November and December are undeniably heavy mail months. Seniors find a plethora of flyers and unsolicited information regarding Medicare, supplemental health insurance, or political flyers in their mailboxes. Information on caring for a loved one, a commitment not traditionally covered by insurance, is seldom found.


The National Library of Health has broken down the statistics of caring for a family member over the age of sixty-five to be at least 17.7 million individuals in the United States. Older family members needing assistance due to physical, mental, or cognitive limitations are the primary care recipients. Most caregivers are “unpaid,” saving billions of dollars for the medical world. The role of caregiver is typically a female over the age of forty. Statistics indicate thirty to sixty-eight percent of caregivers die before the person they are caring for.


Caregiving is serious. Emotional and physical stress are predictable for those taking care of a loved one. An understanding of the caregiver role needs to be defined before making a commitment. Consider normal caregiving tasks and the ability to fulfill those tasks before accepting responsibility.

  1. Scheduling and attending medical appointments: Is your own schedule flexible? Do you have a vehicle easy to get in and out of? Are you able to understand and discuss the doctor’s findings with your Senior? Is there ample time to oversee a care plan? Are you willing to monitor medication?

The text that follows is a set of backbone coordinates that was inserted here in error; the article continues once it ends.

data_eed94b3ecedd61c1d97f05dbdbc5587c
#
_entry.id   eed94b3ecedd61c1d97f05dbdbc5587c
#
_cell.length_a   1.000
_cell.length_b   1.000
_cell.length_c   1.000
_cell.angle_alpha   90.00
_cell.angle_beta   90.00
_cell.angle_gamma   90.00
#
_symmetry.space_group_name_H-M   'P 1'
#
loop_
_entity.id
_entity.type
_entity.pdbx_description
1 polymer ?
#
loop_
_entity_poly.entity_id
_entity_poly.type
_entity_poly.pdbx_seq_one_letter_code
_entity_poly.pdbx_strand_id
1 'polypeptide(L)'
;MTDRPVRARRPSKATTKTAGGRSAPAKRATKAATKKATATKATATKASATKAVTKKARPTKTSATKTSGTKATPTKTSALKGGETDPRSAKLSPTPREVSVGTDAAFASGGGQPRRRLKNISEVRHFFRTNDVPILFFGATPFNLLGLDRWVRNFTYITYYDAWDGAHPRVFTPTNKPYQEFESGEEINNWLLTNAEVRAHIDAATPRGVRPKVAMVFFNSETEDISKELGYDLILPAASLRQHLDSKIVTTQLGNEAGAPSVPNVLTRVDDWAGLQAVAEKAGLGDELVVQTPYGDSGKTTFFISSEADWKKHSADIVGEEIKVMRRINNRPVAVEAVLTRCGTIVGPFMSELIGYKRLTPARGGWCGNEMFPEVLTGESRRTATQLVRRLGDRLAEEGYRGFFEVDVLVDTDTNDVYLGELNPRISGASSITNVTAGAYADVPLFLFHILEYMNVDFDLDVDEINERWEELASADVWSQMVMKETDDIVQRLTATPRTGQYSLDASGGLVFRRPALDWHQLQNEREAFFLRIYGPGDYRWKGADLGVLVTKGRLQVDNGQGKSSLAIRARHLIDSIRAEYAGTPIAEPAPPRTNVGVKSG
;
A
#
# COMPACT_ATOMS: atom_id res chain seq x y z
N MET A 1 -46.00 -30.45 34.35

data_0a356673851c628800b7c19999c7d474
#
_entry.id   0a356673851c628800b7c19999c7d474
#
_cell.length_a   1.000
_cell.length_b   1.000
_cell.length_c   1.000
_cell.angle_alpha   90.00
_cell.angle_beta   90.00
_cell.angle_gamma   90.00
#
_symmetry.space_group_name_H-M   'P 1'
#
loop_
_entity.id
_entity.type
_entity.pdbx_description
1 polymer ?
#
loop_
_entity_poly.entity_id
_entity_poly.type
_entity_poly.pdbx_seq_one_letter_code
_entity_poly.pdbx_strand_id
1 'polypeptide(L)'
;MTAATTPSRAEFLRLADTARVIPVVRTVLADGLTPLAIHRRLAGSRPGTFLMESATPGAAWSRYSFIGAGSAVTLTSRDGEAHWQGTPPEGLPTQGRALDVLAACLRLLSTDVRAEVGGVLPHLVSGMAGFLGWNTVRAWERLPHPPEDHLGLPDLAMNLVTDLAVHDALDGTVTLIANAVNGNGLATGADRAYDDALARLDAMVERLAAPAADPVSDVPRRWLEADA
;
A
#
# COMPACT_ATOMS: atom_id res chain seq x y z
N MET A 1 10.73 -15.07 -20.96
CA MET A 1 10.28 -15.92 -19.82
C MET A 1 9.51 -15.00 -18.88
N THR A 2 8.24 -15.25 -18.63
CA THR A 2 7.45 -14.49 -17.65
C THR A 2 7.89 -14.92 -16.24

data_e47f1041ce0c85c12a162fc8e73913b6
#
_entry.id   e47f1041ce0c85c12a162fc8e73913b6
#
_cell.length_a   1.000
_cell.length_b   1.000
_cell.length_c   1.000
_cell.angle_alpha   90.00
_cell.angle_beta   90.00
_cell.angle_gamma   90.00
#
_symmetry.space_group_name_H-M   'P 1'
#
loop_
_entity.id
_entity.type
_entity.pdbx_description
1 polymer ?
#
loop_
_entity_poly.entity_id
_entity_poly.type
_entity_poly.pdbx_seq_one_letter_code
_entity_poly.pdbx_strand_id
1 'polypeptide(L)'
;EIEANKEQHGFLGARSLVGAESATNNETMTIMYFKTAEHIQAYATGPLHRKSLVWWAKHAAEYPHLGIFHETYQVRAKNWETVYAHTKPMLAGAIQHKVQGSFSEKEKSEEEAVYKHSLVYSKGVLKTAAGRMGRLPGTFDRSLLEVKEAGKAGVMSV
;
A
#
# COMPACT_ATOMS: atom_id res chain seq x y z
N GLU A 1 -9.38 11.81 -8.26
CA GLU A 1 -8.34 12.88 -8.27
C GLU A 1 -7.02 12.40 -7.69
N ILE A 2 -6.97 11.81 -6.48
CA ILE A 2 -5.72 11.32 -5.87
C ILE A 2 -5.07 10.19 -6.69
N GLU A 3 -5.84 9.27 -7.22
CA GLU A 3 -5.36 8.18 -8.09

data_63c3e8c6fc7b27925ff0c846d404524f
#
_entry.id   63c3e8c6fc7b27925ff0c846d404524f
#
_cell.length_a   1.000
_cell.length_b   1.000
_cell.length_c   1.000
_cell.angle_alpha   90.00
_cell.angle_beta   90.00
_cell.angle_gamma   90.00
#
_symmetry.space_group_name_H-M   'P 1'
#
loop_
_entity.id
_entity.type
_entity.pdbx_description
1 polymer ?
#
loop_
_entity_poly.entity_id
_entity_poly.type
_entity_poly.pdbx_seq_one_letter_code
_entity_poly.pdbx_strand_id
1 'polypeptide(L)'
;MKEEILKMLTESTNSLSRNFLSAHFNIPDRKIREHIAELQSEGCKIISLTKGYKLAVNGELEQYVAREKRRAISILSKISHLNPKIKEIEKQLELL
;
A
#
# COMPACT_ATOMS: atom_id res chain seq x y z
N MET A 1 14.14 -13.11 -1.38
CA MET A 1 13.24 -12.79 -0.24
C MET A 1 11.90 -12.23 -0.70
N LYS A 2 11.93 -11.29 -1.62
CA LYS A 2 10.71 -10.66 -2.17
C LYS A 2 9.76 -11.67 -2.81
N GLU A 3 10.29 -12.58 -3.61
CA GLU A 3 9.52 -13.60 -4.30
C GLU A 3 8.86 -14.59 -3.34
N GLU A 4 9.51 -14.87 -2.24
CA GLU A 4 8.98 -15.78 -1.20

2. Nutritious meals: Shopping for the right foods and another’s preferences may be either fun or challenging. Do you like to plan meals? Cook? Help your loved one eat? Would you be able to order nutritious meals and have them delivered?
  3. Bathing, personal hygiene, and toileting: Are you comfortable and physically capable of transferring and/or supporting someone in the shower or helping them on and off the toilet? Willing to launder clothes? Dress someone? Brush teeth and comb hair?
  4. Companionship: Patience and resourcefulness are the talents of a good companion. What a wonderful gift… just to be there.


Bridge to Better Living cares for Seniors… after all, most of us hope to be Seniors. The communities Transition Consultants assist clients to transition to Senior Communities offering the best and most needed care. Bridge to Better Living takes caring a step further by staying abreast of advancements in geriatric medicine, knowing the changes Retirement Communities make, and championing legislation aimed at improving the lives of Seniors. Contact Bridge to Better Living. We always have and always will care about YOU.